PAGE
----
When the Water Gods Get Angry, Little ‘Temple’ Aims to Appease
There are three monuments in the Pan Pacific Park. The most traditional one is a brand-new, somber and somewhat pompous memorial to the Holocaust. It stands on high ground at the far northern edge of the park, its brooding form demanding attention.
Slightly off to the side is the propped-up facade of the Pan Pacific Auditorium, the 1935 automobile showcase that has become an icon of Streamlined Moderne optimism. It sits forlornly behind a fence, its charred forms reminding us of how we used to dream.
The strangest form in the 27-acre park, though, is a checkerboard pattern of concrete tombstones that rises up the western edge of the basin. This phalanx seems to be protecting a colonnade built into the slope. Steel gates prevent you from entering what appears to be a funerary temple.
But if you walked up to the fence this week, you could make out the sound of rushing water. What you heard was the water of Los Angeles rushing to the sea, its tremendous force channeled underground. The mysterious structure is the most powerful monument in the park, for it is a reminder of the way we have fundamentally transformed our landscape.
Pan Pacific Park, at Gardner Street between Beverly Boulevard and 3rd Street in the Fairfax District, is in fact a catch basin that has been duded up as a recreation area, and the little temple is the mouth of the spillway. It was completed in 1983, just about in time for the drought, and has yet to be pressed into service.
Should an even more torrential rain make it necessary, the spillway will be opened and a rush of water will emerge to fill the whole sunken park with the runoff from the hills. Parks officials say loudspeakers would give a 15-minute advance warning.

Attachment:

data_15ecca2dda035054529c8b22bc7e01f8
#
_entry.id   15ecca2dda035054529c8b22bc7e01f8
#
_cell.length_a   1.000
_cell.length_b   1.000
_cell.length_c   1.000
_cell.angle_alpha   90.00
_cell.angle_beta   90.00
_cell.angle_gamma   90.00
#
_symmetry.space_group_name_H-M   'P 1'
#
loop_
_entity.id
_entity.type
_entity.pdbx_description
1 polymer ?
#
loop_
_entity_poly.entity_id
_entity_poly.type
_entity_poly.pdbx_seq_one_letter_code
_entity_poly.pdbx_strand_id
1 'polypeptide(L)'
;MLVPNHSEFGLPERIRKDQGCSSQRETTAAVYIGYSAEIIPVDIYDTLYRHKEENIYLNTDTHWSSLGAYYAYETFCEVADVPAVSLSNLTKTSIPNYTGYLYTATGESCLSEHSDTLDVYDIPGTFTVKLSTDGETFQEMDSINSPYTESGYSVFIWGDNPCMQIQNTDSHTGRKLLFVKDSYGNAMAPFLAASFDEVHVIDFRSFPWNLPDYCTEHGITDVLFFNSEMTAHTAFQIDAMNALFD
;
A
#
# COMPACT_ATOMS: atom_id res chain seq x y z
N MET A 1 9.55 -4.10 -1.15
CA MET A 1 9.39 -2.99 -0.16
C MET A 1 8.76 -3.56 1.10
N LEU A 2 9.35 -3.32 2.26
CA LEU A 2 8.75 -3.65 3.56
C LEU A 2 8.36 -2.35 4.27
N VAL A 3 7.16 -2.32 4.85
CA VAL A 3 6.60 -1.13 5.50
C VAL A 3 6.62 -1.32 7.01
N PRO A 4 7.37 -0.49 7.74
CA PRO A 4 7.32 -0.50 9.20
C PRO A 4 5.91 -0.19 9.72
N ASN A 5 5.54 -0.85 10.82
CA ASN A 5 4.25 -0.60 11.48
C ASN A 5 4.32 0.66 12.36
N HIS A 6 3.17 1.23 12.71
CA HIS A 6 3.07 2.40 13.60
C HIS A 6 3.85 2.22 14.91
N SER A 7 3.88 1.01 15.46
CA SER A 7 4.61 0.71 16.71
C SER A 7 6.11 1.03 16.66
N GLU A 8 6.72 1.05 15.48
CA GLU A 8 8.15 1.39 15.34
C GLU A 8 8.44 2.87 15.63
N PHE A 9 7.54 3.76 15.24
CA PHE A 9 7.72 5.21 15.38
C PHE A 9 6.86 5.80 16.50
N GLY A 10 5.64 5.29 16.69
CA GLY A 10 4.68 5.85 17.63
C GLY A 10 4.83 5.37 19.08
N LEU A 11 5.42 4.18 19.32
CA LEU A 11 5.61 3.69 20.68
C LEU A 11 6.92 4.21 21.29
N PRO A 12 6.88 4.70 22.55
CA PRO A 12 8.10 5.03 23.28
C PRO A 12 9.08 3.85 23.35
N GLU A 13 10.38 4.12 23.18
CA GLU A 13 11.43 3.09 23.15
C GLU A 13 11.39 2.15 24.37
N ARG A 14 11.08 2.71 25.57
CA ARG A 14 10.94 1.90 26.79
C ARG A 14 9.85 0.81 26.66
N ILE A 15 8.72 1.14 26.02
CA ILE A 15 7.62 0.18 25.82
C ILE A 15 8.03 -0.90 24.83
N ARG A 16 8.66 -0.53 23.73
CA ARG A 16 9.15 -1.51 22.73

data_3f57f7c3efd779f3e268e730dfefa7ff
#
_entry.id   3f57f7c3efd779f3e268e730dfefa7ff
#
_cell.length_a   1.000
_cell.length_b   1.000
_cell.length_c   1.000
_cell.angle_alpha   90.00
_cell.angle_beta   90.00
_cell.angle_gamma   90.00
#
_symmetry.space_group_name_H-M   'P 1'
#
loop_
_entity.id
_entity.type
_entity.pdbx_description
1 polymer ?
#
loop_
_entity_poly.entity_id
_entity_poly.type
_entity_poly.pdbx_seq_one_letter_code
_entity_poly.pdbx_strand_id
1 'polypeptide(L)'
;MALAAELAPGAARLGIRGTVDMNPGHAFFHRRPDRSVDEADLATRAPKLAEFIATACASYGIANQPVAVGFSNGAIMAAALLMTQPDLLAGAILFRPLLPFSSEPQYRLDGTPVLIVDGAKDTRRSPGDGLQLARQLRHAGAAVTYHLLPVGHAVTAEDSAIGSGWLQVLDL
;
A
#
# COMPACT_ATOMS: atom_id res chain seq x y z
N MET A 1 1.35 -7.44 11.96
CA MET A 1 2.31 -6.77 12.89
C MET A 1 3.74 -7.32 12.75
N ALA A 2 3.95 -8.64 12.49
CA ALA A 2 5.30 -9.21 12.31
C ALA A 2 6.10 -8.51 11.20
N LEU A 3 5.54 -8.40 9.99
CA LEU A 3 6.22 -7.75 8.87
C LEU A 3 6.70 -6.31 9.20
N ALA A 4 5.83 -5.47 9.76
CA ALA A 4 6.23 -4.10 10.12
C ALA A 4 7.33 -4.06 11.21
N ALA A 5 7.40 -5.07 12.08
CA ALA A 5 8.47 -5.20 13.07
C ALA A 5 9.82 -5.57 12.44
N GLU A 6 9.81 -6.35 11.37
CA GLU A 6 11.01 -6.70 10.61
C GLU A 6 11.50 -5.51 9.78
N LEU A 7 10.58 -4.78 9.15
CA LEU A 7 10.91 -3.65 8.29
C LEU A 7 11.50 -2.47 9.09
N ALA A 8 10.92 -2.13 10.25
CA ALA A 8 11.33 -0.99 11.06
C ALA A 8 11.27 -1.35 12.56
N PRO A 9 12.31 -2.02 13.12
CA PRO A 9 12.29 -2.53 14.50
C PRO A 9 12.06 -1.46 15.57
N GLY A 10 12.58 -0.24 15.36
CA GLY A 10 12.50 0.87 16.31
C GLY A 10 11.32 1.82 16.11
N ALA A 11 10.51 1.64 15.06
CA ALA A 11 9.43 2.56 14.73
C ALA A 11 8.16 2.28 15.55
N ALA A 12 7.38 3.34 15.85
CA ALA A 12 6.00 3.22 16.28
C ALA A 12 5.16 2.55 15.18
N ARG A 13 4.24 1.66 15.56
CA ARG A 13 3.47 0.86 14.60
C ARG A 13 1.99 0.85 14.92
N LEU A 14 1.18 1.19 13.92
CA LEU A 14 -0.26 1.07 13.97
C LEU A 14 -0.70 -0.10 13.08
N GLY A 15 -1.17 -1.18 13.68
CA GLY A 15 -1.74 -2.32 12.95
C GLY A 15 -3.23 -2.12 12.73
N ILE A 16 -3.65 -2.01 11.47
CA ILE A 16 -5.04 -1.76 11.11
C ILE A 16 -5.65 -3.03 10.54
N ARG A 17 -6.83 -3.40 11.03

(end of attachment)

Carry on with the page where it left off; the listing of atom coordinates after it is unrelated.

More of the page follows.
The park is a visible piece of a vast system of flood control and drainage that most of the time, like the immense engineering projects that provide water to us from hundreds of miles away, remains invisible. It makes you realize that we live on top of and at the end of an immense network of pipes, culverts, reservoirs and gullies, and that the area of the park once looked very different.
The sloping plane was once covered with scrub oak and other sparse vegetation and cut through by seasonal small streams and little rivers. At this time of the year, the fickle streams would overflow their banks, turning much of the area into a swamp-- la cienega, the early settlers called it.
Now we have gardens planted with flowers, trees and plants. Our landscape is well-watered, stable and predictable. But nature always threatens below the surface, which is why the county has built a giant system of interconnected drainage basins.
In the 1970s, county officials decided to use some of these basins for recreational purposes and landscaped them into parks that could be inundated in an emergency.
The shape of Pan Pacific Park is dictated by this need: It is cut below the level of the streets below it, forming a wide, empty swath carved out of a dense residential neighborhood. Its curving, sloped banks are meant to contain water. Luckily, this simple act has provided us with a powerful amenity: a great sweep of open space whose undulations release us from the grids, which are out of sight as we stroll through our sunken park.
Unfortunately, the Recreation and Parks Department hasn’t made the most out of this great opportunity. Pine trees and lawns dominate a landscape of baseball diamonds, jogging trails and undefined slopes dotted with the concrete columns and metal roofs of little picnic pavilions. There is little variety, no sense of scale; and little attention has been paid to reminding us of the actual nature or purpose of the place.
Pan Pacific is a nice, bland amenity. The worst part is the spillway, whose strange form lurks at the corner of the park without explaining itself. This should be a monument to our achievement, our hubris or chutzpah, in obliterating nature and replacing it with a carpet of humanity.
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